What can you buy for $1.00?

The value of one dollar has really changed since the 1970-s. In 1973, Mr. John Seymour spent $1.00 to pay for a year of subscription to the “FAD” magazine associated with the LDS  Church – Jesus Christ of Latter-day Saints (Mormon). What is even more interesting is that a month later the magazine stopped circulating and the editor credited him with $0.70. This is financial particularity! Is there is anything today we could buy for 70 cents?



Greetings from Rome…

John Seymour’s papers include not only letters but also interesting postcards from all around the world. Some of the postcards were sent to Mr. Seymour’s from his students. The students were so excited to share what they saw with their professor. How unique is to have this kind of relation between students and their teacher. It shows appreciation of the art and aesthetics that only the teacher would understand as they wrote: ..”Today we went to St. Peter’s Basilica and Sistine Chapel! They were unbelievable! It is a feeling and experience we will never forget! There is just so much to see and experience. It’s just marvelous! […] We are also going to the Catacombs tomorrow…” 

Art appreciation… one of the unique skills that all students should possess…The postcard shows the masterwork of Michelangelo – La Pieta. 


“Wearing many hats.”

If someone “wears many hats,” they have different roles or tasks to perform. John Laurence Seymour has written many chamber music selections and has composed numerous operas, for example Ramona and In the Pasha’s Garden. The last one was performed at the Metropolitan Opera stage. However, his B.A., M.A, and even Ph.D., degrees were not related at all to music. He actually studied Russian and received his doctorate degree in English. I find this interesting when people have many interests and are successful in different fields. Although, he studied violin and has done some critical studies in opera abroad, still, I think writing operas outside of daily work is quite impressive. Here is Mr. Seymour in “one of his hats.”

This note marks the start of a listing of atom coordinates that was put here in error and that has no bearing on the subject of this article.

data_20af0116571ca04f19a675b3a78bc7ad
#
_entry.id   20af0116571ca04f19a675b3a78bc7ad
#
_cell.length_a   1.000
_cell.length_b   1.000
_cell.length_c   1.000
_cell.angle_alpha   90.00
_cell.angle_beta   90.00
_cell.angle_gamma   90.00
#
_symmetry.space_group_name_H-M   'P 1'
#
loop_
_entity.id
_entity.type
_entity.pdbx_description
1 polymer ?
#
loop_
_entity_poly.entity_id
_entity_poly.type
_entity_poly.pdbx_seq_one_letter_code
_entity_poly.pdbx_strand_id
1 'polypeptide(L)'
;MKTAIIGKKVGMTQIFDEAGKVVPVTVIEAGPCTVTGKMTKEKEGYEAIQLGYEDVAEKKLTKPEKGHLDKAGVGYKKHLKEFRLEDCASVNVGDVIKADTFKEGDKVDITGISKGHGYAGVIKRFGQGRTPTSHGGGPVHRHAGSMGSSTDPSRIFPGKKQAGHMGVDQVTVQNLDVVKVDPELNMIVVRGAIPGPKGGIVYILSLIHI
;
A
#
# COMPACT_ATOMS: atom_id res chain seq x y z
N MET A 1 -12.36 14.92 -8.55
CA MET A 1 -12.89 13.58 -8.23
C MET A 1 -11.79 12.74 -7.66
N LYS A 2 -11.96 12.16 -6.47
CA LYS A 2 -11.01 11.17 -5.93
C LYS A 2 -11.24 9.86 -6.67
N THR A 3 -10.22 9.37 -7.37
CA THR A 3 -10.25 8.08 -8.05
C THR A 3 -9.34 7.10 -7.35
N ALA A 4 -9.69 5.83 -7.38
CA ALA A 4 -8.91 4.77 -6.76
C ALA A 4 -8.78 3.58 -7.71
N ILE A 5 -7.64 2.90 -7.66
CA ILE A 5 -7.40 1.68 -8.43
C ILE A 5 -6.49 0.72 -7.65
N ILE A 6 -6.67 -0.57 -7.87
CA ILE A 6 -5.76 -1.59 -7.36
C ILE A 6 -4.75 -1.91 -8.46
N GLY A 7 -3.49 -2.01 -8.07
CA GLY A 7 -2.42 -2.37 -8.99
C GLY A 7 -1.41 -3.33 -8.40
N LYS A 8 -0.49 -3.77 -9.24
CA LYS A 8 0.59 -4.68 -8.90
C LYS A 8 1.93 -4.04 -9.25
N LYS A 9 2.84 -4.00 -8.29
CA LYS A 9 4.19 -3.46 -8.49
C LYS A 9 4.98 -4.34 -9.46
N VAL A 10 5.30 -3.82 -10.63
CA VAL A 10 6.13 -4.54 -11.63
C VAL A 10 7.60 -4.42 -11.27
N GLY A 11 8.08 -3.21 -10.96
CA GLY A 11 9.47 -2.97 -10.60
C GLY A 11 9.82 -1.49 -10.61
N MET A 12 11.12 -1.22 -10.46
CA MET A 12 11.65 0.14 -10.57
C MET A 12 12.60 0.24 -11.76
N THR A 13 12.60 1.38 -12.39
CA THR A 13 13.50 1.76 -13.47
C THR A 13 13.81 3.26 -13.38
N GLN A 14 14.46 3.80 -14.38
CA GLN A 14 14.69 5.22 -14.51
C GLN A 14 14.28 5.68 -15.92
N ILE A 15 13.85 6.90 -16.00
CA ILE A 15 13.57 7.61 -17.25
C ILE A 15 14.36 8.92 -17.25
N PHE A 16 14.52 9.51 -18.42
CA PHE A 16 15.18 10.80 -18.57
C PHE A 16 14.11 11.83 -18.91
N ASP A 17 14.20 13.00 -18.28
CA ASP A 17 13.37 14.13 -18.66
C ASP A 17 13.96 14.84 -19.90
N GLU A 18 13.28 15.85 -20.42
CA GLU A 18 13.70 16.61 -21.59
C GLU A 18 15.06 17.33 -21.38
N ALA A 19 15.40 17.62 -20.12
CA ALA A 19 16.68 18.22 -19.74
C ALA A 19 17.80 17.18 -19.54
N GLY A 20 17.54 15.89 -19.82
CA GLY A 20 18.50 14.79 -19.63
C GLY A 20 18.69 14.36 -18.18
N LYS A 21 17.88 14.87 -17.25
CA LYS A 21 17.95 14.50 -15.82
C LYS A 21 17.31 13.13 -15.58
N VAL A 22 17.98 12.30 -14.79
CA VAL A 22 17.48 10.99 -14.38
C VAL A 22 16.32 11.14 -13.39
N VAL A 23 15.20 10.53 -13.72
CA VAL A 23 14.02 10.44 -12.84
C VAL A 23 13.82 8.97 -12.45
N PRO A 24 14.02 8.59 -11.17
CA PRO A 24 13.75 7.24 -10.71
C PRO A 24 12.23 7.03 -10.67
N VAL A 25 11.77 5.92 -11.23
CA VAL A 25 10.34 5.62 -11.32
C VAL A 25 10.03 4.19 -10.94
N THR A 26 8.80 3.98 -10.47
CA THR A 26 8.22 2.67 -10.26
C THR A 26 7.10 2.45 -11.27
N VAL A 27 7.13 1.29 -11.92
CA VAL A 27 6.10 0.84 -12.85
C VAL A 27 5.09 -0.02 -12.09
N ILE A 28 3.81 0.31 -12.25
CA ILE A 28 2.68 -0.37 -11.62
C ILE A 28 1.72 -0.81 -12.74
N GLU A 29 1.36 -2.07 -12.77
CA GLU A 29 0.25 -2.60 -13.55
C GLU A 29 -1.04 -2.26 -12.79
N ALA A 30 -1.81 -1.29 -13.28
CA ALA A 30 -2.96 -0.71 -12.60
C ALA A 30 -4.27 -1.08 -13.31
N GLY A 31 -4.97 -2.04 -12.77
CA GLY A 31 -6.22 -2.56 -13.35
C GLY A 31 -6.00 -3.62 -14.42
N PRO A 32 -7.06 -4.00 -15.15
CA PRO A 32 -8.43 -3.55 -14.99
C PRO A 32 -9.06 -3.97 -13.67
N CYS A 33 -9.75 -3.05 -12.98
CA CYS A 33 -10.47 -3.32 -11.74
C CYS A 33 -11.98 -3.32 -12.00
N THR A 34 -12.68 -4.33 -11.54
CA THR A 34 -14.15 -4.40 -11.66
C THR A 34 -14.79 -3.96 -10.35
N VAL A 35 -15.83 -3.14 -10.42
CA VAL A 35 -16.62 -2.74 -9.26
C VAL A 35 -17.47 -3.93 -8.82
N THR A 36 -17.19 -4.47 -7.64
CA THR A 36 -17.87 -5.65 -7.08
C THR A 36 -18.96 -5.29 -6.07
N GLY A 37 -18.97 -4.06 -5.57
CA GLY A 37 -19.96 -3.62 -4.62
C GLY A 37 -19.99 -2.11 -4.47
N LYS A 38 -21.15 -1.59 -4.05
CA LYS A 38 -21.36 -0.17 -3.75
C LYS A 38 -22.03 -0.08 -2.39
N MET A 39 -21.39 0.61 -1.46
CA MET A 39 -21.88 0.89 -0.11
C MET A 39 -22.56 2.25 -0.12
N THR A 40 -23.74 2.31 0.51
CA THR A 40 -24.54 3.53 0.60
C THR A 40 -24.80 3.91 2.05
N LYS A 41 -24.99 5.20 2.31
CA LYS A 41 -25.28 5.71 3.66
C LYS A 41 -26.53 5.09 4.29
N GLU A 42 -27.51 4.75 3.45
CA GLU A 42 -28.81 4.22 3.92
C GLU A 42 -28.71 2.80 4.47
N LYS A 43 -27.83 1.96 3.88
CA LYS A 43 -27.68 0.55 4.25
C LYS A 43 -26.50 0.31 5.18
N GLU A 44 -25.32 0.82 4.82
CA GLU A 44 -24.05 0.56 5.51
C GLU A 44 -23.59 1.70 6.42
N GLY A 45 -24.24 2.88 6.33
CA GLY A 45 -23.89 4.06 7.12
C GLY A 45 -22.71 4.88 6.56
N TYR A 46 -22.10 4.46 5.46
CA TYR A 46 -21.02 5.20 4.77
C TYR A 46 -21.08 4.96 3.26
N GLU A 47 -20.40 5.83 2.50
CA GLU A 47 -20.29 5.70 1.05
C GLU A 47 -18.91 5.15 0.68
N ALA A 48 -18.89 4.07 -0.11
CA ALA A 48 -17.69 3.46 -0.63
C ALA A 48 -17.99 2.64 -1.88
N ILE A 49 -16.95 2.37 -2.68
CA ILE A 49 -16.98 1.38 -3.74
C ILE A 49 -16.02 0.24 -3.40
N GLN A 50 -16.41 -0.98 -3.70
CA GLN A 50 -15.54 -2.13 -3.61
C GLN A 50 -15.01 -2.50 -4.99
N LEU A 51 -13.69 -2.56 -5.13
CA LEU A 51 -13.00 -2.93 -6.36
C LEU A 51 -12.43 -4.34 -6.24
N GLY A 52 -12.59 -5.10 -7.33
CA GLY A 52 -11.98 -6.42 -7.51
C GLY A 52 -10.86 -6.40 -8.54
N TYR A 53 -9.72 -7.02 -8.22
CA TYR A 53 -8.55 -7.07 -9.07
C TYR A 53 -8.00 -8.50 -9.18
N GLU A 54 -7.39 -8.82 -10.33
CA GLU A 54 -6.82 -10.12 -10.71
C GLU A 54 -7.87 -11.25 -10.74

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A flower from England

This week I came back from a trip to my home country in Europe and now I’m back on track with Mr. Seymour’s papers. Coincidentally or not, I’m unfolding Mr. Seymour’s travel letters from Europe. This is actually a physical process which I really like. I remove each letter from its envelope, make it flat and put chronologically in appropriate folders. He wrote so many letters during his trips to France, Italy, and England. I am very impressed that he had the time to do that. I was so busy back home and I cannot even imagine writing a paper letter there. Today we just take pictures and share them on social media. It was not the case from Mr. Seymour’s time. Mr. Seymour wrote letters every couple of days, usually four or five pages long. While opening one letter from London, a dry, flat flower slipped out.  How sweet, Mrs. Seymour sent it from England in 1928 and it survived in that envelope for 90 years!
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Every family has its story.

This week I have been working on the processing plan of the John Laurence Seymour Papers. I’m trying to find the best way to organize the amount of materials so it will be user friendly to researchers in the future. There are 66 diaries and many personal letters from family members which I am sure might be of a special interest to someone. There is one interesting thing about the letters to Mr. Seymour’s Mother… He never addresses her “Mother” or “Mom,” instead he calls her Rosie, a nickname for Rose. He picked up this name as a child and as he described “the family thought the matter amusing; and so the habit grew and he clung to it uncritically over the years.” Later, as a student of Russian, he translated the name into its Russian equivalent, Rozechka, and it stayed like that. I think this personal detail shows the close mother-son relationship unique to the Seymour’s family. The letters below are from Paris and Milan, one addressed to Rosie, the other to Rozechka – the dearest Mom.